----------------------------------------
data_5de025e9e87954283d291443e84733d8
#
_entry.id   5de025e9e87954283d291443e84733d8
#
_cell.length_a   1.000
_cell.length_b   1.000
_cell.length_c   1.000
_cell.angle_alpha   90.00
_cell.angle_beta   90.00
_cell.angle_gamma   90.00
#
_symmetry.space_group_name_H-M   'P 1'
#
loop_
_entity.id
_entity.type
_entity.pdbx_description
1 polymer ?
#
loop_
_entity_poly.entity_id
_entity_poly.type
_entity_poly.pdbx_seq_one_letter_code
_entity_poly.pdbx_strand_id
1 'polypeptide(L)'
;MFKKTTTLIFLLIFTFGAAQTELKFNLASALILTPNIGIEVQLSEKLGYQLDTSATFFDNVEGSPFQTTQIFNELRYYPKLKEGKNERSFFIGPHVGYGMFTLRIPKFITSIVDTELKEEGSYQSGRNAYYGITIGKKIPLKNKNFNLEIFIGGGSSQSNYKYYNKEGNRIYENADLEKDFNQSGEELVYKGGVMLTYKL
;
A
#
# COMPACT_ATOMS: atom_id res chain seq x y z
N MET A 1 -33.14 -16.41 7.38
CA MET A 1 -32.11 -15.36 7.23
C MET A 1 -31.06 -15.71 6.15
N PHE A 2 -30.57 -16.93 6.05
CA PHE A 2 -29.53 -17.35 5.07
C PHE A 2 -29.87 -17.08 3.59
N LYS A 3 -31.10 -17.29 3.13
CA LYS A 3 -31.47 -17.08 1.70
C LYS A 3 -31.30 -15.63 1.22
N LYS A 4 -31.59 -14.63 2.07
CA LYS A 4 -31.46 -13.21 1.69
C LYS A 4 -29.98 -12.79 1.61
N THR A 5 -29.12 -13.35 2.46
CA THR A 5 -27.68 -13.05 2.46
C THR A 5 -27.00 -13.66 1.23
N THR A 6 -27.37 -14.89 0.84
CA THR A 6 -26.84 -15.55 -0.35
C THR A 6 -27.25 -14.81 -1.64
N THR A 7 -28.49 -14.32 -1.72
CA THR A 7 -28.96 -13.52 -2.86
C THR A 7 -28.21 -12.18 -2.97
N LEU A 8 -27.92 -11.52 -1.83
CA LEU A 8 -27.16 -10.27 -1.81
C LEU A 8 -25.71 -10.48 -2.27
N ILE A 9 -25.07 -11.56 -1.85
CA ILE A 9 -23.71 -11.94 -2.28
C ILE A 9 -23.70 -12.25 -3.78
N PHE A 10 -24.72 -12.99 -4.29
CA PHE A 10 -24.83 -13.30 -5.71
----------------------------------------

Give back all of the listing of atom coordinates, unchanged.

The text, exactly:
data_5de025e9e87954283d291443e84733d8
#
_entry.id   5de025e9e87954283d291443e84733d8
#
_cell.length_a   1.000
_cell.length_b   1.000
_cell.length_c   1.000
_cell.angle_alpha   90.00
_cell.angle_beta   90.00
_cell.angle_gamma   90.00
#
_symmetry.space_group_name_H-M   'P 1'
#
loop_
_entity.id
_entity.type
_entity.pdbx_description
1 polymer ?
#
loop_
_entity_poly.entity_id
_entity_poly.type
_entity_poly.pdbx_seq_one_letter_code
_entity_poly.pdbx_strand_id
1 'polypeptide(L)'
;MFKKTTTLIFLLIFTFGAAQTELKFNLASALILTPNIGIEVQLSEKLGYQLDTSATFFDNVEGSPFQTTQIFNELRYYPKLKEGKNERSFFIGPHVGYGMFTLRIPKFITSIVDTELKEEGSYQSGRNAYYGITIGKKIPLKNKNFNLEIFIGGGSSQSNYKYYNKEGNRIYENADLEKDFNQSGEELVYKGGVMLTYKL
;
A
#
# COMPACT_ATOMS: atom_id res chain seq x y z
N MET A 1 -33.14 -16.41 7.38
CA MET A 1 -32.11 -15.36 7.23
C MET A 1 -31.06 -15.71 6.15
N PHE A 2 -30.57 -16.93 6.05
CA PHE A 2 -29.53 -17.35 5.07
C PHE A 2 -29.87 -17.08 3.59
N LYS A 3 -31.10 -17.29 3.13
CA LYS A 3 -31.47 -17.08 1.70
C LYS A 3 -31.30 -15.63 1.22
N LYS A 4 -31.59 -14.63 2.07
CA LYS A 4 -31.46 -13.21 1.69
C LYS A 4 -29.98 -12.79 1.61
N THR A 5 -29.12 -13.35 2.46
CA THR A 5 -27.68 -13.05 2.46
C THR A 5 -27.00 -13.66 1.23
N THR A 6 -27.37 -14.89 0.84
CA THR A 6 -26.84 -15.55 -0.35
C THR A 6 -27.25 -14.81 -1.64
N THR A 7 -28.49 -14.32 -1.72
CA THR A 7 -28.96 -13.52 -2.86
C THR A 7 -28.21 -12.18 -2.97
N LEU A 8 -27.92 -11.52 -1.83
CA LEU A 8 -27.16 -10.27 -1.81
C LEU A 8 -25.71 -10.48 -2.27
N ILE A 9 -25.07 -11.56 -1.85
CA ILE A 9 -23.71 -11.94 -2.28
C ILE A 9 -23.70 -12.25 -3.78
N PHE A 10 -24.72 -12.99 -4.29
CA PHE A 10 -24.83 -13.30 -5.71